What happens to greed?

There’s a lot of valid questions I’ve been asked about my work and the vision it expresses, although these questions are usually asked in a very poor – even invalid – format, so I have to reinterpret the question, in order to help the querent understand their own question, and therefore understand the answer.

This question about greed usually isn’t posed as a question, but instead as an assertion, usually in a format something like:

“oh but that will never work, people are naturally greedy”

… the problem with this assertion ( aside from being wrong ), is that it assumes ( for some stupid reason ) that after 30 years of thinking, it never occurred to me to deal with the bleeding obvious fact that SOME people are greedy.

So, let’s ask the real question:

What happens to greed in an economic paradigm that has no property?


First let’s deal with the transitional arrangements where both the new paradigm and the old are running concurrently.

Since not all goods and services can yet be provided without currency via the new system, projects undertaken effectively export to the capitalist economy, but the means of profit sharing are very different.

  1. there are no permanent shareholders in anything;
  2. there are no direct shareholders;
  3. ALL forms of investment ( including work ) earn a profit share;
  4. thus projects attract investment from the status quo;
  5. ALL profit sharing is by merit algorithm;
  6. ALL profit sharing from inputs degrades over time.

In other words: greed is utilised during transition, but it is redirected, because if you want a greater share in the output, you must earn merit according to the mechanics of the profit sharing algorithm.

Your greed will be rewarded if you – as a worker on a project:

  • contribute significant inputs to the end goals and outputs of the project;
  • reduce deleterious consequences of your actions ( in ecological and social terms ) while contributing to a project;
  • increase the beneficial consequences of your actions ( in ecological and social terms ) while contributing to a project;
  • voluntarily take a salary reduction – ie: you’re rewarded for risk and delayed gratification on any salary sacrifice;
  • allow the project to utilise any personal assets and resources in addition to your skills;
  • provide consistent ongoing input to a project, thus increasing your proportional influence over time versus other project inputs – ie: built in superannuation, when you quit work, your influence continues but degrades over time, thus you want to contribute the most significant inputs as possible before you leave working on a project, so that your ongoing impact ( therefore ongoing income ) will take longer to degrade.

Meanwhile the greed of investors into a project are rewarded:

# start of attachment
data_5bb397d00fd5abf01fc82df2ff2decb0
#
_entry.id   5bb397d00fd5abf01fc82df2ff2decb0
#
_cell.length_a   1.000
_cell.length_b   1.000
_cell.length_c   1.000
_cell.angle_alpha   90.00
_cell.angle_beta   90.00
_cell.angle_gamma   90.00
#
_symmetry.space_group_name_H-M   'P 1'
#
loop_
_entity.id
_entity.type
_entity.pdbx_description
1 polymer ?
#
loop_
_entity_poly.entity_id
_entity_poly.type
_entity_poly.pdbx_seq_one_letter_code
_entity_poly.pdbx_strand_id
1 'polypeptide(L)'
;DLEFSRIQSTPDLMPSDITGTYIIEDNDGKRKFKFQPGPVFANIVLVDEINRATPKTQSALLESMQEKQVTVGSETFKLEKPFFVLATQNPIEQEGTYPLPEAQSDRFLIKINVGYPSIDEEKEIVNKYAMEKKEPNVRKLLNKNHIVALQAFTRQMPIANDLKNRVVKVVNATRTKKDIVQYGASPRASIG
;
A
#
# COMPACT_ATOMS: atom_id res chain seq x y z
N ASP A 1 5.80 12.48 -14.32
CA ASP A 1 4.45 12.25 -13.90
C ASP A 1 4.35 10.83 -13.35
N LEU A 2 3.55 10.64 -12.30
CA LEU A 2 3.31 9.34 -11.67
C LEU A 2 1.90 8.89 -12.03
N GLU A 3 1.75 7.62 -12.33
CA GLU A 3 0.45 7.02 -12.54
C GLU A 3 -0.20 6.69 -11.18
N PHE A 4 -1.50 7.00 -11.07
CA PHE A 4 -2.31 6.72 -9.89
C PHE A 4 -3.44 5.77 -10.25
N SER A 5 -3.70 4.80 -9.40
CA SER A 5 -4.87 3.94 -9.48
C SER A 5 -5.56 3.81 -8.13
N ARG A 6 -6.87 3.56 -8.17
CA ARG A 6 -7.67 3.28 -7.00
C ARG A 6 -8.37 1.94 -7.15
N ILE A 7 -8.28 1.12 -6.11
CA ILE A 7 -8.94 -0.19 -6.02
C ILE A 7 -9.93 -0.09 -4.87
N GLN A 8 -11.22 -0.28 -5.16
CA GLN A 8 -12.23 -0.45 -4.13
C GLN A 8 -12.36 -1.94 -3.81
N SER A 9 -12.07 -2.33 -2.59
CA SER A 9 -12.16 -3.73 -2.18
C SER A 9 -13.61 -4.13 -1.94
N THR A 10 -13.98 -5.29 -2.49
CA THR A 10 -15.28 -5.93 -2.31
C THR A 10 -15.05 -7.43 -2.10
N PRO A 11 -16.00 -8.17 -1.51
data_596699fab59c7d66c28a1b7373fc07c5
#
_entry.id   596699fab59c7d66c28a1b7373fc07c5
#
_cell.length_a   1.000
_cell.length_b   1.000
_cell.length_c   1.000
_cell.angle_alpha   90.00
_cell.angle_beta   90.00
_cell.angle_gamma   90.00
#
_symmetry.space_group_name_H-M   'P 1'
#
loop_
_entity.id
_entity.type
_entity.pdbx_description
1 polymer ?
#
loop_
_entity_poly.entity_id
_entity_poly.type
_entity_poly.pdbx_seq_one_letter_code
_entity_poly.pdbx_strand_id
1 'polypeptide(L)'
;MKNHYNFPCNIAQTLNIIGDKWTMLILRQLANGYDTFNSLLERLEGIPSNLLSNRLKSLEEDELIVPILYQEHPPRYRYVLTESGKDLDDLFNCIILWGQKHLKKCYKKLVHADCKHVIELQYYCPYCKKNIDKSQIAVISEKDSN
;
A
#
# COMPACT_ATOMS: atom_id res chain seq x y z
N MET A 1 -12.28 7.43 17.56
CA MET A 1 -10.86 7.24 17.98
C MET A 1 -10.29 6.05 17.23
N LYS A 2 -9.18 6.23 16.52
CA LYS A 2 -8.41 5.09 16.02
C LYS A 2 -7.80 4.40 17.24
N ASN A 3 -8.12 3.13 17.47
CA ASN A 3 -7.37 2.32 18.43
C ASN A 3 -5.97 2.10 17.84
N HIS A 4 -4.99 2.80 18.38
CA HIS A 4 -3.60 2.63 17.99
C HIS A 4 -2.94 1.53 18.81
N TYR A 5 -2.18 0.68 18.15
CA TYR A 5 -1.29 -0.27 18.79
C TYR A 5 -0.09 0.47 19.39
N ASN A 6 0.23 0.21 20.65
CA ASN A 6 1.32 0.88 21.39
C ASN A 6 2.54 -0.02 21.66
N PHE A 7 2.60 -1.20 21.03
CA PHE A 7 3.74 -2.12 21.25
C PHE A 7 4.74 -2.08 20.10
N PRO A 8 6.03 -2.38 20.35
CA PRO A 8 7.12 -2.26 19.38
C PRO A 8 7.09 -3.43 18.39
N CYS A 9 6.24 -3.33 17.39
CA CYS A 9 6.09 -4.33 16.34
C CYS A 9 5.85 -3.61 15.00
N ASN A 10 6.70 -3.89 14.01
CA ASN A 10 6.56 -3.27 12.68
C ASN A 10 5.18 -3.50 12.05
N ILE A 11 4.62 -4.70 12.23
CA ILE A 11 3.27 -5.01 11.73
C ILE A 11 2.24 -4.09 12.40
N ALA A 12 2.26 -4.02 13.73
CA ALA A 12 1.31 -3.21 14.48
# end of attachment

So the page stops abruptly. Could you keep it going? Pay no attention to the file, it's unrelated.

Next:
• IF they can agree to receiving their ROI expectations in a different form than usual;
  • IF they can agree to a built in exit strategy, which decreases the probability of getting stuck in any investment;
  • IF they can agree to investing only by proxy via the ethical investment hedge fund;
  • THEN they can share in the profits of projects that require money to get started.

You might ask, why would an investor invest in a project where they have to not only wait until salaries are paid ( fairly ), but then also share additional profits with every single project contributor no matter how small (?) – the answer is this:

  1. the only reason they’re being offered any chance to invest at all, is because of the existence and dominance of the status quo;
  2. there’s plenty of flaws in all their existing investment models, and they often lose money ( and lots of it );
  3. this form of project management, profit sharing, and investment strategy has many advantages over the way they do it now;
  4. their usual investment strategies are often totally unsustainable, and it’s only a matter of time before they fail;
  5. whereas this mechanism has built in project loyalty and motivation for project staff;
  6. this mechanism ( and related strategies I’m keeping secret ) achieves efficiency unattainable under regular corporate models;
  7. the algorithm for profit sharing is fair and competitive, without the need to negotiate;
  8. the built in exit strategy means that your investment pays out and degrades faster ( versus indefinite/perpetual investment ), so you’re less likely to lose, and project staff are motivated to return your investment profits ASAP, as this increases their own share ( since their efforts – unlike your one time financial input – are ongoing );
  9. the built in exit strategy also means that your money is freed up to look at the next investment opportunity sooner, thus more projects get done, more projects expand, the system evolves faster from feedback input, therefore projects learn from each other faster, and risks on all projects are reduced faster.

In other words: as an investor, you don’t ever own a piece of any project, but your money – via the ethical investment hedge fund interface – goes into projects to help them get started, or progress to new phases; risk is always minimised on every phase of every project; staff are highly motivated; your returns come back ( maybe ) smaller, but definitely faster ( on average ), and with less risk ( reducing further over time ).

So you’re motivated by the same greed, but you’re saved from being an idiot and allowing your greed to screw up the project, or the planet you live on … and if that’s not the kind of investment you want, that’s fine, there will be plenty of investors whom aren’t fucking brainless, and your money won’t be missed, but you’ll feel like the fucking idiot you are later, when you see that it’s working while the status quo continues to die a slow death.